Karl Jaspers
Source: Wikipedia

According to German-Swiss philosopher Karl Jaspers (1883-1969), “the spiritual foundations of humanity were laid simultaneously and independently… And these are the foundations upon which humanity still subsists today.” The axial age, a term coined by him, refers to the period from 900 to 200 BCE.

From Wikipedia, ”Intellectual historian Peter Watson has summarized the axial age as the foundation time of many of humanity’s most influential philosophical traditions, including, Platonism in Greece, Buddhism and Jainism in India, and Confucianism and Taoism in China.

Development

The development of religion has taken versatile paths in different cultures with some religions placing emphasis on belief, practice, the subjective experience of the religious individual or the activities of the religious community. Parallelly existing alongside religions that claim to be universal, are others that are intended to be practiced only by a closely defined or localized group.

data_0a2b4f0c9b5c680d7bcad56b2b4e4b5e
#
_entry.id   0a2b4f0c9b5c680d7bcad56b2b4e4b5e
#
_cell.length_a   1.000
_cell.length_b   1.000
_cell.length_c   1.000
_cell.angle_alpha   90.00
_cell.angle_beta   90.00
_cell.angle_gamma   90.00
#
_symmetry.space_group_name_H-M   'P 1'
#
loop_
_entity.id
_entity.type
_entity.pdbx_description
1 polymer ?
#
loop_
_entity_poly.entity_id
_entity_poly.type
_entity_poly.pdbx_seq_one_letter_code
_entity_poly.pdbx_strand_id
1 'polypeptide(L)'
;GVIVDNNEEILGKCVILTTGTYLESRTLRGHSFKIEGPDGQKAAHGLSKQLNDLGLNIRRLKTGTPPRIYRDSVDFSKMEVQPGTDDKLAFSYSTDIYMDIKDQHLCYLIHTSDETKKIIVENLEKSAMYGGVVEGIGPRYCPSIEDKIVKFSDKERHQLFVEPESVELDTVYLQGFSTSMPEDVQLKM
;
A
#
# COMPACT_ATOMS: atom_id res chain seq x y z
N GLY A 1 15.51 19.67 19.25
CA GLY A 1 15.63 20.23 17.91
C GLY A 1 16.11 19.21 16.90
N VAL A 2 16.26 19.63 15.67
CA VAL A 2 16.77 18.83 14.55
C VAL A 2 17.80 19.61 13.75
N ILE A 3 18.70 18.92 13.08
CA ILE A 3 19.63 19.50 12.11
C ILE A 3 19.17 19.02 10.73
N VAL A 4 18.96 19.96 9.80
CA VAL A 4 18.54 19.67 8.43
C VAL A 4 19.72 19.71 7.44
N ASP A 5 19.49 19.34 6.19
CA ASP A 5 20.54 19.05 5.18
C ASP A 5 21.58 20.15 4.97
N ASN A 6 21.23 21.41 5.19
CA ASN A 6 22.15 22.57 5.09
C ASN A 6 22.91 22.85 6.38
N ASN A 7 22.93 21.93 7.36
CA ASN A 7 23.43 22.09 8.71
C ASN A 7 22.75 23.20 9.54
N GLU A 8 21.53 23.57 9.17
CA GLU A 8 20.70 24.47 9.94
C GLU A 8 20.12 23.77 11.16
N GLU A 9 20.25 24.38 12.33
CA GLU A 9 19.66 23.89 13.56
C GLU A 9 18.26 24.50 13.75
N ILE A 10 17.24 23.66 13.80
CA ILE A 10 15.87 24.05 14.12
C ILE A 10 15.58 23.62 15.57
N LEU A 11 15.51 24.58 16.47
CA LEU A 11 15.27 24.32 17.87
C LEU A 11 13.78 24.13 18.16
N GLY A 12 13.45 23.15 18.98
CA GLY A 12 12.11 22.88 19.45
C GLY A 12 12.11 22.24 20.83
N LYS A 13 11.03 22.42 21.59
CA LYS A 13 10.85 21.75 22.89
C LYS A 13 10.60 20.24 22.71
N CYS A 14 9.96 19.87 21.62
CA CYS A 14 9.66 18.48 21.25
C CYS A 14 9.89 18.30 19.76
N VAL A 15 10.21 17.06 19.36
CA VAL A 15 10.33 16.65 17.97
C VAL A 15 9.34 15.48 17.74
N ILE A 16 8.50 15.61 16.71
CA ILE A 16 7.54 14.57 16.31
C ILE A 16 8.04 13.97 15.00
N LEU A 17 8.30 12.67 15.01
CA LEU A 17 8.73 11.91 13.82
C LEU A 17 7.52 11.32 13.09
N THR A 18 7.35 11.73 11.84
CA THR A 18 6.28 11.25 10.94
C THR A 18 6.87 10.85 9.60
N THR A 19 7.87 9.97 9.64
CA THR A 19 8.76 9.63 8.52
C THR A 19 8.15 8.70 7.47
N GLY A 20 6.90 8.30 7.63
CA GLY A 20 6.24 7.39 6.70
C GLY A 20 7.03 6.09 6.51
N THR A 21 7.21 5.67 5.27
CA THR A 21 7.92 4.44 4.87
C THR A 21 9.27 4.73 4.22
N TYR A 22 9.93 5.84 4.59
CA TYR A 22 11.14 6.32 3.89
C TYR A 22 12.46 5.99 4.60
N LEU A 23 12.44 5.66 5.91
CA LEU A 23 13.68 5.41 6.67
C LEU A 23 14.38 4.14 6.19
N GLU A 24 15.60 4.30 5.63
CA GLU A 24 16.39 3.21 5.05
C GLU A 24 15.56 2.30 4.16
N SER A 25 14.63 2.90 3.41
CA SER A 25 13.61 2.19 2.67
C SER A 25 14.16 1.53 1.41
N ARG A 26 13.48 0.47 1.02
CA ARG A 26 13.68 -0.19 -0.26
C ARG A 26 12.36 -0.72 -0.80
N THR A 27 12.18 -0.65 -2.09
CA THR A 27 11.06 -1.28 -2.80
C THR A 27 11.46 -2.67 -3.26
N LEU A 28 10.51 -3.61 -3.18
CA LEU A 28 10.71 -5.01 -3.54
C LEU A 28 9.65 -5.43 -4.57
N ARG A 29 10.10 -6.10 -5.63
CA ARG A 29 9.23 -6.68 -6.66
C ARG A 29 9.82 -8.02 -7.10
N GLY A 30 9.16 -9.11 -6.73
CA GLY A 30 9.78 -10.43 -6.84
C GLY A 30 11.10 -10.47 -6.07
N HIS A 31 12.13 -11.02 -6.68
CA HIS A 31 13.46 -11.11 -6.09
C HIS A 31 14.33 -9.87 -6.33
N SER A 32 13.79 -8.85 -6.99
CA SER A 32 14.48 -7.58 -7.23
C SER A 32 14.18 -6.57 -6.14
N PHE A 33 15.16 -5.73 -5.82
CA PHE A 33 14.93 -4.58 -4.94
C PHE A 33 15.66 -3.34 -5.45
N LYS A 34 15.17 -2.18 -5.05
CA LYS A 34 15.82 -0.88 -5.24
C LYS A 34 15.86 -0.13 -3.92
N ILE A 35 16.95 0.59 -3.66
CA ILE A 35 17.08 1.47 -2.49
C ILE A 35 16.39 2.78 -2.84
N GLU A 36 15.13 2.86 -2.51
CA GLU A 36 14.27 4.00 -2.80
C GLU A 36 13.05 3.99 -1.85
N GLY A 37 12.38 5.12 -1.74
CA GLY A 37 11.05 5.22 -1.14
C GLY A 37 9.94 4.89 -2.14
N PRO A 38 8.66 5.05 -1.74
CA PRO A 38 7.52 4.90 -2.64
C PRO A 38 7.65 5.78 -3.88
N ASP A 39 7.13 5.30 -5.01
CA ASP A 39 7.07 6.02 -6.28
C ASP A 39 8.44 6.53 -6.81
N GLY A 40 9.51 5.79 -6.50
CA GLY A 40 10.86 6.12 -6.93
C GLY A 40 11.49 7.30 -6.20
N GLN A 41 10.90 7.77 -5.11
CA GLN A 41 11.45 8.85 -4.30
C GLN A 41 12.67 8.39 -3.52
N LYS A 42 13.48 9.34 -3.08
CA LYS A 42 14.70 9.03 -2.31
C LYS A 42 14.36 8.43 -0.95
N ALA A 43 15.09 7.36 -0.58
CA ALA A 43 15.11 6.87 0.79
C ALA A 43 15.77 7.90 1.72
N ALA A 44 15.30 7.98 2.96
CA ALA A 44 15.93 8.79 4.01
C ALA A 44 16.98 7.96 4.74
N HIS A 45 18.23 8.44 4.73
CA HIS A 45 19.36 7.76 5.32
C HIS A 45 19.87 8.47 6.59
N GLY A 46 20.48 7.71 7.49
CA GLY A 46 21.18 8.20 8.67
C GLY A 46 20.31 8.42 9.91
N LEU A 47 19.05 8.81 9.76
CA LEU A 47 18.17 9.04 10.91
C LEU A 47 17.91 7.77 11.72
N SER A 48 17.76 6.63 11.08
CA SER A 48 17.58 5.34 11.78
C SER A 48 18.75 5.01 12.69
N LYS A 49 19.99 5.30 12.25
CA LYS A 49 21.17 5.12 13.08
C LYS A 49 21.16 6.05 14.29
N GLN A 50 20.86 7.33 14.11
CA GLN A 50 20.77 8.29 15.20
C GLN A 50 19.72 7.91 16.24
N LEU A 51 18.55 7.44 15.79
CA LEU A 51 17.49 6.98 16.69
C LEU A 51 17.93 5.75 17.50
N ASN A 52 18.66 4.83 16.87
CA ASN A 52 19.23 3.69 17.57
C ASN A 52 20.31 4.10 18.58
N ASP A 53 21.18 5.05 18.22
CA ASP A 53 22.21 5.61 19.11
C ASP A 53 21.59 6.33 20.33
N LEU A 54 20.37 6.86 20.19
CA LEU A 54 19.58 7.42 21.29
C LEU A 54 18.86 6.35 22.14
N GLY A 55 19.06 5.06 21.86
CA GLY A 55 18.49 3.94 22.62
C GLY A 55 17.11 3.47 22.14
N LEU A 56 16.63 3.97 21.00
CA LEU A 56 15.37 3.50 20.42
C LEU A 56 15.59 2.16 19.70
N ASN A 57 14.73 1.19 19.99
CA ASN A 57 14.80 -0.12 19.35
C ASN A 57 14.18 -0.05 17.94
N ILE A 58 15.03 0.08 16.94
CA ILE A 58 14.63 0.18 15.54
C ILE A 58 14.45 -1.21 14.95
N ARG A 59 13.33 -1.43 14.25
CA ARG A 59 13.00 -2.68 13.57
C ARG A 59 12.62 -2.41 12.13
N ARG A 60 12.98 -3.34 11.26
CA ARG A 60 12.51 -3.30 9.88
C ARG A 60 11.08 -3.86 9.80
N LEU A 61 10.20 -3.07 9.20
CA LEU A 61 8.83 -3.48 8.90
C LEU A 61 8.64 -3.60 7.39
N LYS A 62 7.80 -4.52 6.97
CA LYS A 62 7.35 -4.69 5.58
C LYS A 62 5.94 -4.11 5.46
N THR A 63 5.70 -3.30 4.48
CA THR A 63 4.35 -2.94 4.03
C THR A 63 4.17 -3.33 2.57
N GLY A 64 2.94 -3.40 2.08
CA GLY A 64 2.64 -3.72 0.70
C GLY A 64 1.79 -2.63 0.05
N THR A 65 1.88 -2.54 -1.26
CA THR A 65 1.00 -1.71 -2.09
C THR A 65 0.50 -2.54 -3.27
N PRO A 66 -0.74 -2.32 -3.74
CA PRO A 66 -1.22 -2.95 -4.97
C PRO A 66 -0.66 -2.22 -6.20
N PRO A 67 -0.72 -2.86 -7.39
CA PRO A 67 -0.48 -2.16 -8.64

Several medieval religious movements emphasized mysticism (popularly known as becoming one with God or the Absolute) such as the Cathars, the Jews in Spain, the Bhakti movement in India and Sufism in Islam. Christianity expanded to Africa, America, Australia and the Philippines as a result of European colonisation during the 15th – 19th centuries .

The concept of “religion” was formed in the 16th and 17th centuries. The sacred histories and narratives of religions aim mostly, to give a meaning to life. Traditionally, faith, in addition to reason, has been considered a source and basis of religious beliefs.

Photo by jossuha theophile on Unsplash